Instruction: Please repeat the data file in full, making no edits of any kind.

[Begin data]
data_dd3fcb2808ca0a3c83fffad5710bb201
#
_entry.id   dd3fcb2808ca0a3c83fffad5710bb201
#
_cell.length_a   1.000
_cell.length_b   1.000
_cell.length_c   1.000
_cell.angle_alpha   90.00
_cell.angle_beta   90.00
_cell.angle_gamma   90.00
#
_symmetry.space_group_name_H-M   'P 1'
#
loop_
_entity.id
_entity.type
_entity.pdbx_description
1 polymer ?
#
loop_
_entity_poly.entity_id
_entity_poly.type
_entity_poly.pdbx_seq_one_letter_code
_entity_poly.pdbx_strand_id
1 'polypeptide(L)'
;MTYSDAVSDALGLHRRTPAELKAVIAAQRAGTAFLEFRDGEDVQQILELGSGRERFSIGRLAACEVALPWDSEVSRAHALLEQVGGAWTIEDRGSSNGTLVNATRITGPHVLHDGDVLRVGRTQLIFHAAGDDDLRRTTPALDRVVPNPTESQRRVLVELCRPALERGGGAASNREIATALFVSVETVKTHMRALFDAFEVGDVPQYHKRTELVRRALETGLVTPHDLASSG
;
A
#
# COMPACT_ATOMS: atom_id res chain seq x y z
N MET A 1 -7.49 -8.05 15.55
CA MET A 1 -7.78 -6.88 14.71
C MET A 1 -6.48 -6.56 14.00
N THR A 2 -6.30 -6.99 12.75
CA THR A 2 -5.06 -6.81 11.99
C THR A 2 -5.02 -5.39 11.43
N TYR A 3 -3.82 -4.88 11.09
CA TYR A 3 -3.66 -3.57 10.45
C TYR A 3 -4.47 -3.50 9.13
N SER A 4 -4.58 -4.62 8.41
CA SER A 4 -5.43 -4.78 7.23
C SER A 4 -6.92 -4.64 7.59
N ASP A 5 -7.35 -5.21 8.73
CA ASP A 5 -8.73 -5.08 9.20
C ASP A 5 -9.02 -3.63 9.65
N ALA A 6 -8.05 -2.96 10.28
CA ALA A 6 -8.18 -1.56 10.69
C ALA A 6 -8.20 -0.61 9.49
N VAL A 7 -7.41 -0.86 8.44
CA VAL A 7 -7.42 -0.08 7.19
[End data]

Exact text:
data_dd3fcb2808ca0a3c83fffad5710bb201
#
_entry.id   dd3fcb2808ca0a3c83fffad5710bb201
#
_cell.length_a   1.000
_cell.length_b   1.000
_cell.length_c   1.000
_cell.angle_alpha   90.00
_cell.angle_beta   90.00
_cell.angle_gamma   90.00
#
_symmetry.space_group_name_H-M   'P 1'
#
loop_
_entity.id
_entity.type
_entity.pdbx_description
1 polymer ?
#
loop_
_entity_poly.entity_id
_entity_poly.type
_entity_poly.pdbx_seq_one_letter_code
_entity_poly.pdbx_strand_id
1 'polypeptide(L)'
;MTYSDAVSDALGLHRRTPAELKAVIAAQRAGTAFLEFRDGEDVQQILELGSGRERFSIGRLAACEVALPWDSEVSRAHALLEQVGGAWTIEDRGSSNGTLVNATRITGPHVLHDGDVLRVGRTQLIFHAAGDDDLRRTTPALDRVVPNPTESQRRVLVELCRPALERGGGAASNREIATALFVSVETVKTHMRALFDAFEVGDVPQYHKRTELVRRALETGLVTPHDLASSG
;
A
#
# COMPACT_ATOMS: atom_id res chain seq x y z
N MET A 1 -7.49 -8.05 15.55
CA MET A 1 -7.78 -6.88 14.71
C MET A 1 -6.48 -6.56 14.00
N THR A 2 -6.30 -6.99 12.75
CA THR A 2 -5.06 -6.81 11.99
C THR A 2 -5.02 -5.39 11.43
N TYR A 3 -3.82 -4.88 11.09
CA TYR A 3 -3.66 -3.57 10.45
C TYR A 3 -4.47 -3.50 9.13
N SER A 4 -4.58 -4.62 8.41
CA SER A 4 -5.43 -4.78 7.23
C SER A 4 -6.92 -4.64 7.59
N ASP A 5 -7.35 -5.21 8.73
CA ASP A 5 -8.73 -5.08 9.20
C ASP A 5 -9.02 -3.63 9.65
N ALA A 6 -8.05 -2.96 10.28
CA ALA A 6 -8.18 -1.56 10.69
C ALA A 6 -8.20 -0.61 9.49
N VAL A 7 -7.41 -0.86 8.44
CA VAL A 7 -7.42 -0.08 7.19